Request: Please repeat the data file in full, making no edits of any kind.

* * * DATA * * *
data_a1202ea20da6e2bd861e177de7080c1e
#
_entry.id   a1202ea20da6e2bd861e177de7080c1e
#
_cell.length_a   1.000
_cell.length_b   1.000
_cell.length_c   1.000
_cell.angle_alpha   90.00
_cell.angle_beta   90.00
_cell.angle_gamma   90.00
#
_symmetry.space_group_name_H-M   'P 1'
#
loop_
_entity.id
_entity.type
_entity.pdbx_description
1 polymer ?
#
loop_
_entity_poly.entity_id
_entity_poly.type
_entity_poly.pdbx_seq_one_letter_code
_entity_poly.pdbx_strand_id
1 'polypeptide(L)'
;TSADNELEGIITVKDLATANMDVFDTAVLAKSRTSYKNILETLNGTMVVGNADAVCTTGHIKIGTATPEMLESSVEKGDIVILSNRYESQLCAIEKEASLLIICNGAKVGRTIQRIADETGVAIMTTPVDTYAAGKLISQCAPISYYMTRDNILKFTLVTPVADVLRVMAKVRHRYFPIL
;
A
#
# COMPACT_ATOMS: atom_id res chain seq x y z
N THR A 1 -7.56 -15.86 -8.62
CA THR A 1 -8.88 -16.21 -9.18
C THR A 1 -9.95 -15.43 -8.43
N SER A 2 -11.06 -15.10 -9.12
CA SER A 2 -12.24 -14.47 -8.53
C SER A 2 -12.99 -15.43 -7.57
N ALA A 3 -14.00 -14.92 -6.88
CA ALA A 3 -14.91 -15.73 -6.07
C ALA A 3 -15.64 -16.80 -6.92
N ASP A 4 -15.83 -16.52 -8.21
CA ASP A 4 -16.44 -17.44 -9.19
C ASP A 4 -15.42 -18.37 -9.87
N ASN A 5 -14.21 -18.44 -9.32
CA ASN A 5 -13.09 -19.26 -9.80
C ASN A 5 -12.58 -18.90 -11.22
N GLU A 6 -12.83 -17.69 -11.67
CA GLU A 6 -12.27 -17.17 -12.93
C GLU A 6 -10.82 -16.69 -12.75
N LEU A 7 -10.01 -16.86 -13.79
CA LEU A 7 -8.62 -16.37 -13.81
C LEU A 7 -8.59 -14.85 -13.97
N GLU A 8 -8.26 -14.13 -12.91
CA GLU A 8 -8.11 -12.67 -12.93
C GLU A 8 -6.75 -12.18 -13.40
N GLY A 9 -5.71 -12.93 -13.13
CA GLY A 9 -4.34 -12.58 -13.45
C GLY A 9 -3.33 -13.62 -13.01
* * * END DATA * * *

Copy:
data_a1202ea20da6e2bd861e177de7080c1e
#
_entry.id   a1202ea20da6e2bd861e177de7080c1e
#
_cell.length_a   1.000
_cell.length_b   1.000
_cell.length_c   1.000
_cell.angle_alpha   90.00
_cell.angle_beta   90.00
_cell.angle_gamma   90.00
#
_symmetry.space_group_name_H-M   'P 1'
#
loop_
_entity.id
_entity.type
_entity.pdbx_description
1 polymer ?
#
loop_
_entity_poly.entity_id
_entity_poly.type
_entity_poly.pdbx_seq_one_letter_code
_entity_poly.pdbx_strand_id
1 'polypeptide(L)'
;TSADNELEGIITVKDLATANMDVFDTAVLAKSRTSYKNILETLNGTMVVGNADAVCTTGHIKIGTATPEMLESSVEKGDIVILSNRYESQLCAIEKEASLLIICNGAKVGRTIQRIADETGVAIMTTPVDTYAAGKLISQCAPISYYMTRDNILKFTLVTPVADVLRVMAKVRHRYFPIL
;
A
#
# COMPACT_ATOMS: atom_id res chain seq x y z
N THR A 1 -7.56 -15.86 -8.62
CA THR A 1 -8.88 -16.21 -9.18
C THR A 1 -9.95 -15.43 -8.43
N SER A 2 -11.06 -15.10 -9.12
CA SER A 2 -12.24 -14.47 -8.53
C SER A 2 -12.99 -15.43 -7.57
N ALA A 3 -14.00 -14.92 -6.88
CA ALA A 3 -14.91 -15.73 -6.07
C ALA A 3 -15.64 -16.80 -6.92
N ASP A 4 -15.83 -16.52 -8.21
CA ASP A 4 -16.44 -17.44 -9.19
C ASP A 4 -15.42 -18.37 -9.87
N ASN A 5 -14.21 -18.44 -9.32
CA ASN A 5 -13.09 -19.26 -9.80
C ASN A 5 -12.58 -18.90 -11.22
N GLU A 6 -12.83 -17.69 -11.67
CA GLU A 6 -12.27 -17.17 -12.93
C GLU A 6 -10.82 -16.69 -12.75
N LEU A 7 -10.01 -16.86 -13.79
CA LEU A 7 -8.62 -16.37 -13.81
C LEU A 7 -8.59 -14.85 -13.97
N GLU A 8 -8.26 -14.13 -12.91
CA GLU A 8 -8.11 -12.67 -12.93
C GLU A 8 -6.75 -12.18 -13.40
N GLY A 9 -5.71 -12.93 -13.13
CA GLY A 9 -4.34 -12.58 -13.45
C GLY A 9 -3.33 -13.62 -13.01